Reminder for all mass drivers

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  1. #1

    Reminder for all mass drivers

    Didn't even know about this until I went to check my fastlane statement

    MassDOT Reminder: Safe Driving Law

    Governor Deval Patrick in July signed legislation that bans text-messaging for all Massachusetts drivers, prohibits junior operators from using cell phones and institutes new license renewal procedures for mature drivers, among other provisions.
    The Safe Driving Law becomes effective in Massachusetts on September 30, 2010. The law creates a series of new violations, which the RMV Division, MassDOT IT staff and the Merit Rating Board are working to program and implement.

    These new violations include:

    1. Use of a Mobile Phone by a Junior Operator- Civil Offense- No insurance surcharge

    (Reporting an emergency is the only exception. Drivers are encouraged to pull over and stop the vehicle to report the emergency.)
    • 1st offense-$100 assessment 60-day license suspension and attitudinal course
    • 2nd offense-$250 assessment 180-day suspension
    • 3rd or subsequent offense-$500 assessment 1-year suspension
    • $100 reinstatement fee for any suspension
    • Knowledge and road test required for reinstatement

    2. Use of a Mobile Phone by a Public Transport Motor Vehicle Operator- Civil Offense-No insurance surcharge

    • $500 assessment each offense

    3. Use of a Mobile Phone by a Public Transport Non-Motor Vehicle Operator- Civil Offense-No insurance surcharge (MBTA Trolley)

    • $500 assessment each violation



    4. Improper Use of a Mobile Phone by Operators 18 and Over- Civil Offense-No insurance surcharge (One hand must be on the steering wheel at all times and no use of device can interfere with driving)

    • 1st offense-$35 assessment
    • 2nd offense in 12 months-$75 assessment
    • 3rd offense in 12 months-$150 assessment

    5. Sending/Reading Text Messages- Civil Offense-No insurance surcharge

    (Operators cannot use any mobile electronic device to write, send, or read an electronic message including text messages, emails, instant messages or accessing the internet while operating a vehicle. Mobile electronic device includes mobile telephone, text messaging device, paging device, PDA, laptop computer, electronic equipment capable of playing video games or video disks or can take/transmit digital photographs or can receive a television broadcast. Mobile Device does not include any equipment permanently or temporarily installed to provide navigation, emergency assistance or rear seat video entertainment. Law applies even if the vehicle is stopped in traffic.)
    • 1st offense-$100 assessment
    • 2nd offense-$250 assessment
    • 3rd or subsequent offense-$500 assessment

    6. Negligent Operation & Injury from Mobile Phone Use- Criminal Offense- Insurance surcharge

    JOL Suspensions
    • 1st offense-180-day suspension
    • 2nd or subsequent offense within 3 years-1 year suspension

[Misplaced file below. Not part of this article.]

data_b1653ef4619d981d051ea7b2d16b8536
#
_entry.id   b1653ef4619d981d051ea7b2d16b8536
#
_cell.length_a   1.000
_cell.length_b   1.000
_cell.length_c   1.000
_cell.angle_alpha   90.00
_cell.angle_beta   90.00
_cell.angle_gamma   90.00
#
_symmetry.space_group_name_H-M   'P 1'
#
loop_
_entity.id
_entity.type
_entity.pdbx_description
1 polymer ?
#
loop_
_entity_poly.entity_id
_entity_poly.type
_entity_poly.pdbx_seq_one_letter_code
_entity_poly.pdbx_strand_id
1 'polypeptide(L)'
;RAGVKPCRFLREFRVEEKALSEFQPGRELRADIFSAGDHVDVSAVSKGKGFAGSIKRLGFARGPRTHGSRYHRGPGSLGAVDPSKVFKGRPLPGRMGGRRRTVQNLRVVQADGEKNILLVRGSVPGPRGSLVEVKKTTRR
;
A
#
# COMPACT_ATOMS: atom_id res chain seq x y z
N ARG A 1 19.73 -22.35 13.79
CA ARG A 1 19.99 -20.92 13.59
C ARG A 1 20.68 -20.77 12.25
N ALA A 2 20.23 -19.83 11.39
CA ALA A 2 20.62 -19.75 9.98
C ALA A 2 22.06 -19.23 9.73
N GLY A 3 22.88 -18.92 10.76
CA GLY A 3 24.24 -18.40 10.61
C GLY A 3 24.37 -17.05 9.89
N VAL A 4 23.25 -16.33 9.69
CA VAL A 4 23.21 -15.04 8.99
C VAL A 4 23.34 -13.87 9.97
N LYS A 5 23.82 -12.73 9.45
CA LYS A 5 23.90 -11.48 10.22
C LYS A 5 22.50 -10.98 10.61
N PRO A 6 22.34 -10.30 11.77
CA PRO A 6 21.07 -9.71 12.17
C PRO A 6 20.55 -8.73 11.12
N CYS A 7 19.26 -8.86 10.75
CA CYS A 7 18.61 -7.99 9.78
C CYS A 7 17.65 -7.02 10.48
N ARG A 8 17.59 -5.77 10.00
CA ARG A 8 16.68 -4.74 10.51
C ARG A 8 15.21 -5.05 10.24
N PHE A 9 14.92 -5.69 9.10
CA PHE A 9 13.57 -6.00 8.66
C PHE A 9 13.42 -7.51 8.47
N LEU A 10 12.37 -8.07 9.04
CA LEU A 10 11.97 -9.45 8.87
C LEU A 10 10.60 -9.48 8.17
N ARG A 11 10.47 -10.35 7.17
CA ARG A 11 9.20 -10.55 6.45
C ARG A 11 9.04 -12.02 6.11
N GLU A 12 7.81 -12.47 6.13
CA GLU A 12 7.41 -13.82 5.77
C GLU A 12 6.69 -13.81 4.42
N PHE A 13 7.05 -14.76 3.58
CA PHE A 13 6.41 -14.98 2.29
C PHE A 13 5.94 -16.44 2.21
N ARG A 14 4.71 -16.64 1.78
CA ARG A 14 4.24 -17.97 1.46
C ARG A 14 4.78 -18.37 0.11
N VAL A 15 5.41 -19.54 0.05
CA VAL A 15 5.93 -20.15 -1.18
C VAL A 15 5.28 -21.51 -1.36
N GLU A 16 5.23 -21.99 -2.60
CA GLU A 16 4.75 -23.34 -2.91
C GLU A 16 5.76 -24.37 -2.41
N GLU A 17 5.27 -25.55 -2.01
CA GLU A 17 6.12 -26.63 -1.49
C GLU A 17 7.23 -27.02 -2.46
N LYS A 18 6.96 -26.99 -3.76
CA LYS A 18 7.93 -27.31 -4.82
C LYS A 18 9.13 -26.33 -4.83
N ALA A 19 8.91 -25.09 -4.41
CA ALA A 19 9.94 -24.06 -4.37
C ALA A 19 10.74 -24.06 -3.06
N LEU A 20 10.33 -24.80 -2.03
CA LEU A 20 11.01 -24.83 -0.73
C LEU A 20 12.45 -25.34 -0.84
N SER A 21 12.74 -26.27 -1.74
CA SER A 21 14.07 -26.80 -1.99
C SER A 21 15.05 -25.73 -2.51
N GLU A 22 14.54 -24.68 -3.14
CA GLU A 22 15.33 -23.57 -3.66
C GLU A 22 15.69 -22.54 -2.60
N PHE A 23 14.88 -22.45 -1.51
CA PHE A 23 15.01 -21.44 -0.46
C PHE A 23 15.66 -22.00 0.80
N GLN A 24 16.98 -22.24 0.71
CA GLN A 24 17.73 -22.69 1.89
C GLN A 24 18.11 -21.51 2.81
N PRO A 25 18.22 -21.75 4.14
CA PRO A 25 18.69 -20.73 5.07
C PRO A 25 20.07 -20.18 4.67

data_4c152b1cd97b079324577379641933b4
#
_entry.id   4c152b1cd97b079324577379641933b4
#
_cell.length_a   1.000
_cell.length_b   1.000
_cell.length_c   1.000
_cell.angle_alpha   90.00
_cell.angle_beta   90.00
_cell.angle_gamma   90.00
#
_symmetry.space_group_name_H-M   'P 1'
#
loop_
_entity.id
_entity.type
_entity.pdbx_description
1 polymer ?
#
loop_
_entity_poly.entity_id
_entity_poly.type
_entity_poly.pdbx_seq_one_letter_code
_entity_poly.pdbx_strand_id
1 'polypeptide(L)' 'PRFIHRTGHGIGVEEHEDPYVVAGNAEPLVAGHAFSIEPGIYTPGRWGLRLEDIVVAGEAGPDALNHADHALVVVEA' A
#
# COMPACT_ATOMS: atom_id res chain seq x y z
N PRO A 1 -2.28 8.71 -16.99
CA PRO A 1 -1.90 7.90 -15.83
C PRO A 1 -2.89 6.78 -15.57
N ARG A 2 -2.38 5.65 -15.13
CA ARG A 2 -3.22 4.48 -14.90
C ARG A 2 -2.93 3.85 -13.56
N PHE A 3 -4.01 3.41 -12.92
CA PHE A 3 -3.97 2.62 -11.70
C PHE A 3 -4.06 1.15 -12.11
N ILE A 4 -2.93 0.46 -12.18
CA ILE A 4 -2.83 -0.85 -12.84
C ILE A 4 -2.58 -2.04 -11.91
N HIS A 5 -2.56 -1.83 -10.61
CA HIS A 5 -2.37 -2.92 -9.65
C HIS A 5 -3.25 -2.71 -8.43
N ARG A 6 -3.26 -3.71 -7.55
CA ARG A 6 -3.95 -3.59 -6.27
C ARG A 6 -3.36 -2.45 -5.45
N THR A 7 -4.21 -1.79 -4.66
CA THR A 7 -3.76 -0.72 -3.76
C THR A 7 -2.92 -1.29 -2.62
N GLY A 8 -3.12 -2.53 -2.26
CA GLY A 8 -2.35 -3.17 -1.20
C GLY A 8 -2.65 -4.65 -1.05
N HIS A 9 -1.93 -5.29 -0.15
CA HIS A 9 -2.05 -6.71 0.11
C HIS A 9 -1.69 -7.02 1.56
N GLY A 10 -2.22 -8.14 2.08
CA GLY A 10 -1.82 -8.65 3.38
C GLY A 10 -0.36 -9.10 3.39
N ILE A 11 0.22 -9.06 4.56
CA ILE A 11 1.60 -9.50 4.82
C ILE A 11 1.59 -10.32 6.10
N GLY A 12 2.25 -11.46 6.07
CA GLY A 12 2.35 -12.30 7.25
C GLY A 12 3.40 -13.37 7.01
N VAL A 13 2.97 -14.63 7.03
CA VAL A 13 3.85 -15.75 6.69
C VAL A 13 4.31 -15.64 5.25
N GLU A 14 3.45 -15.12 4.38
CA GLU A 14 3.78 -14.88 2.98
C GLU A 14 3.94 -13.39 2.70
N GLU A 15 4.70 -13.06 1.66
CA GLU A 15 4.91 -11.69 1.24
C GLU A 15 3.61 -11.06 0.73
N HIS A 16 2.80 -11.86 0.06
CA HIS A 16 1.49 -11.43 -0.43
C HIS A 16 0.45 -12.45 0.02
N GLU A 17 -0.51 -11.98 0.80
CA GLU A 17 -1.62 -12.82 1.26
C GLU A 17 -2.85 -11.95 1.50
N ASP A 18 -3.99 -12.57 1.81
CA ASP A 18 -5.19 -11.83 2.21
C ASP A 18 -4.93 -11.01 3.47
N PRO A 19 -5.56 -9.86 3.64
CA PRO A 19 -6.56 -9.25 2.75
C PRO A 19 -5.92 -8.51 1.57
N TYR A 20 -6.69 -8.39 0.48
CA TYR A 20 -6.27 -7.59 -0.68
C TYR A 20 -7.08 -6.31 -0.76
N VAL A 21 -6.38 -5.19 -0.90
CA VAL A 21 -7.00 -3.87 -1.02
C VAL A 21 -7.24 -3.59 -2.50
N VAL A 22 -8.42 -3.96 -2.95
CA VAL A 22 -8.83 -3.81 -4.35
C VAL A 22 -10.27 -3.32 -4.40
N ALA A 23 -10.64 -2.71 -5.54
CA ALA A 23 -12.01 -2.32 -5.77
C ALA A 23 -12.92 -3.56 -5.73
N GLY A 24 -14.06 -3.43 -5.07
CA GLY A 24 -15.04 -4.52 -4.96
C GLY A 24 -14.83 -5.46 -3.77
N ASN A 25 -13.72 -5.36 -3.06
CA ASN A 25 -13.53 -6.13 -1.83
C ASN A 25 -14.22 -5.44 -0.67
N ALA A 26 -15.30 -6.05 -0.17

• $100 reinstatement fee

    Over-18 suspensions
    • 1st offense-60-day suspension
    • 2nd or subsequent offense within 3 years-1 year suspension
    • $100 reinstatement fee

    Elder Driving Provisions

    License applicants, either for initial licensure in Massachusetts or license renewal, age 75 and older must conduct the transaction in a RMV office. Use of the Internet for license renewals will no longer be allowed for these applicants. All applicants, regardless of age, that obtain or renew a license in a branch office are required to undergo a vision test or provide a vision screening certificate to complete the transaction.

    Medical Fitness Reporting

    Health care providers and law enforcement may report operators believed not to be physically or mentally capable of safely operating due to cognitive or functional impairment
    • May request RMV to seek medical evaluation of operator
    • Requests can’t be based on operator age or solely on diagnosis of condition or impairment-must be on the effect either has on ability to drive
    • Good faith belief of impairment based on-
    o Personal observation
    o Physical evidence
    o Law enforcement investigation

    I didn't know they passed the elder bill, guess i've been on the moon, so much for age discrimination?
    Last edited by skiNEwhere; Sep 4, 2010 at 2:15 PM. Reason: typo
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  2. #2
    I doubt many folks will be against texting while driving but I am AMAZED that the politicians of MA got their act together, put their own careers in jeopardy, and passed the elder driver law. I hope they are tough on it, too. That might save more accidents than the texting bill.
    -Steve
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  3. #3
    I had a conversation about this just yesterday, but the gentleman in question is a NH resident. His doctor put into his medical records that he should NOT be driving. Because of HIPAA regulations, however, this information can't be forwarded to anyone in the DMV. The issue has to be handled by family members. Perhaps if this goes well in MA, it will be considered by NH.